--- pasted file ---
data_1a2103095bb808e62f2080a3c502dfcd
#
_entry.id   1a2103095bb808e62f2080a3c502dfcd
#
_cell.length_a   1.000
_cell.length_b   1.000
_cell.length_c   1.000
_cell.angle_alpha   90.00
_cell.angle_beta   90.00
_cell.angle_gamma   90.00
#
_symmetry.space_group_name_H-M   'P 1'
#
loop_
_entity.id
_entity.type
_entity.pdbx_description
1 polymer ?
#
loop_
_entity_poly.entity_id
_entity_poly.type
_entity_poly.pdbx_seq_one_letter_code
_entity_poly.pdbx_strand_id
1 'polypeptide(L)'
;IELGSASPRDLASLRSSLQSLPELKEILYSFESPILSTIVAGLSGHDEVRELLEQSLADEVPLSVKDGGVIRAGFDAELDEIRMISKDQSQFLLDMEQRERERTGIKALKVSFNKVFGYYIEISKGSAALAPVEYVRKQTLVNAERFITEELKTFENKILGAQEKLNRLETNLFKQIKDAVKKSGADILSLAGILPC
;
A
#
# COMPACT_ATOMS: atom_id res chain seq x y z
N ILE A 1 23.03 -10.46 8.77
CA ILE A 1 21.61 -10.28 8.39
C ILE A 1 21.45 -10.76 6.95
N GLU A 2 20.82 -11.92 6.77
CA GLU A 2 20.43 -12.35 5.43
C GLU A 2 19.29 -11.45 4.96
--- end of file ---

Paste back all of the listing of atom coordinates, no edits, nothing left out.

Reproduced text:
data_1a2103095bb808e62f2080a3c502dfcd
#
_entry.id   1a2103095bb808e62f2080a3c502dfcd
#
_cell.length_a   1.000
_cell.length_b   1.000
_cell.length_c   1.000
_cell.angle_alpha   90.00
_cell.angle_beta   90.00
_cell.angle_gamma   90.00
#
_symmetry.space_group_name_H-M   'P 1'
#
loop_
_entity.id
_entity.type
_entity.pdbx_description
1 polymer ?
#
loop_
_entity_poly.entity_id
_entity_poly.type
_entity_poly.pdbx_seq_one_letter_code
_entity_poly.pdbx_strand_id
1 'polypeptide(L)'
;IELGSASPRDLASLRSSLQSLPELKEILYSFESPILSTIVAGLSGHDEVRELLEQSLADEVPLSVKDGGVIRAGFDAELDEIRMISKDQSQFLLDMEQRERERTGIKALKVSFNKVFGYYIEISKGSAALAPVEYVRKQTLVNAERFITEELKTFENKILGAQEKLNRLETNLFKQIKDAVKKSGADILSLAGILPC
;
A
#
# COMPACT_ATOMS: atom_id res chain seq x y z
N ILE A 1 23.03 -10.46 8.77
CA ILE A 1 21.61 -10.28 8.39
C ILE A 1 21.45 -10.76 6.95
N GLU A 2 20.82 -11.92 6.77
CA GLU A 2 20.43 -12.35 5.43
C GLU A 2 19.29 -11.45 4.96